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Card skimming hack targets 201 campus stores in North America

The scale of the heist isn't yet clear.
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Vasyl Dolmatov via Getty Images

The infamous Magecart card skimming hack has been used to make life miserable for college students. Trend Micro has discovered that a hacking group, currently nicknamed Mirrorthief, relied on the scripting technique to steal card data from 201 online campus stores across the US and Canada on April 14th. The team slipped its scripts into the checkout pages of the sites (all created by a common developer, PrismRBS) to harvest full card details, names, addresses and phone numbers. The number of people affected by the heist isn't yet clear.

The perpetrators appear to be unique among Magecart-using groups at this stage. They not only don't share much in common with other groups, they crafted their attack specifically with PrismRBS' software in mind. There might even be a custom receiver system instead of a ready-made skimming kit popular among cybercriminals.

PrismRBS said it had learned of the breach on April 26th and "immediately" reacted, including efforts to stop the attack, launch an investigation and contact customers as well as law enforcement and payment card providers. It's promising to bolster the security of its platform and conduct a "comprehensive end-to-end audit."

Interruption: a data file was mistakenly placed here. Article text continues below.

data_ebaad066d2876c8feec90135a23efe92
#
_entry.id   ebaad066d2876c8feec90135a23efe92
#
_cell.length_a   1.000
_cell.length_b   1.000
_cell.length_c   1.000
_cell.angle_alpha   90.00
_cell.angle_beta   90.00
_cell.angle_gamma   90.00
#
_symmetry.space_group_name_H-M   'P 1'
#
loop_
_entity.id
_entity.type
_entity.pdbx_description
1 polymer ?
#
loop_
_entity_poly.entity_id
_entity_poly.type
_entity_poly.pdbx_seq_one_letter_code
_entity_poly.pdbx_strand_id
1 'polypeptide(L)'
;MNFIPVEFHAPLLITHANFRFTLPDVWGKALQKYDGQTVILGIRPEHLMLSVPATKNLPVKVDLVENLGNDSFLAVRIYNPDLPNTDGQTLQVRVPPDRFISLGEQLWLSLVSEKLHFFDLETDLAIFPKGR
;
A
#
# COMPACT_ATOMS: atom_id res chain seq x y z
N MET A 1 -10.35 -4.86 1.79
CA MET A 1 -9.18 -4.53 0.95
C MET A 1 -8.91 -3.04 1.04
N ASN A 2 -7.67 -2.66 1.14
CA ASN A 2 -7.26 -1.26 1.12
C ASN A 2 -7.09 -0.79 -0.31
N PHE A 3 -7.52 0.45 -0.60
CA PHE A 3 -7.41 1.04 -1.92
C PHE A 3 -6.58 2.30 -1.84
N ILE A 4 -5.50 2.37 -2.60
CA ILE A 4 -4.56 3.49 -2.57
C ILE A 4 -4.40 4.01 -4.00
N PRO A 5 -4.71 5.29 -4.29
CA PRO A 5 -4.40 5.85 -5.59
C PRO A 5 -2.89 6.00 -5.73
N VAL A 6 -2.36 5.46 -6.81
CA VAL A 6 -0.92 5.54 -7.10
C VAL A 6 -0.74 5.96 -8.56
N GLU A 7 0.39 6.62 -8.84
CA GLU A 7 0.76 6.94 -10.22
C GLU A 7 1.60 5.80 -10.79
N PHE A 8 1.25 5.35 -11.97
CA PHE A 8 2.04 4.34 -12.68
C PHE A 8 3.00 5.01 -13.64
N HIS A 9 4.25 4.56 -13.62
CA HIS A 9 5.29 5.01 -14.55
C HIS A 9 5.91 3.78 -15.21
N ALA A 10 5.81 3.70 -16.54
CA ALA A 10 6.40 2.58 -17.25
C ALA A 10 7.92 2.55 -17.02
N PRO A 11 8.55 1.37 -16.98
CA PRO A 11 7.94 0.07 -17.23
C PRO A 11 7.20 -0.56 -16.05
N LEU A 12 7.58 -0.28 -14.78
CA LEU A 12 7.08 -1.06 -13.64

There are tools that can block the scripts and the internet domains used for remote data theft. The challenge, as is often the case, is getting companies to adopt. Even if their payment software is up to date, they might not be aware of the possibility for card skimming hacks or have security tools to thwart them. And when the attacks can be highly effective, there's plenty of incentive for crooks to find these soft targets.

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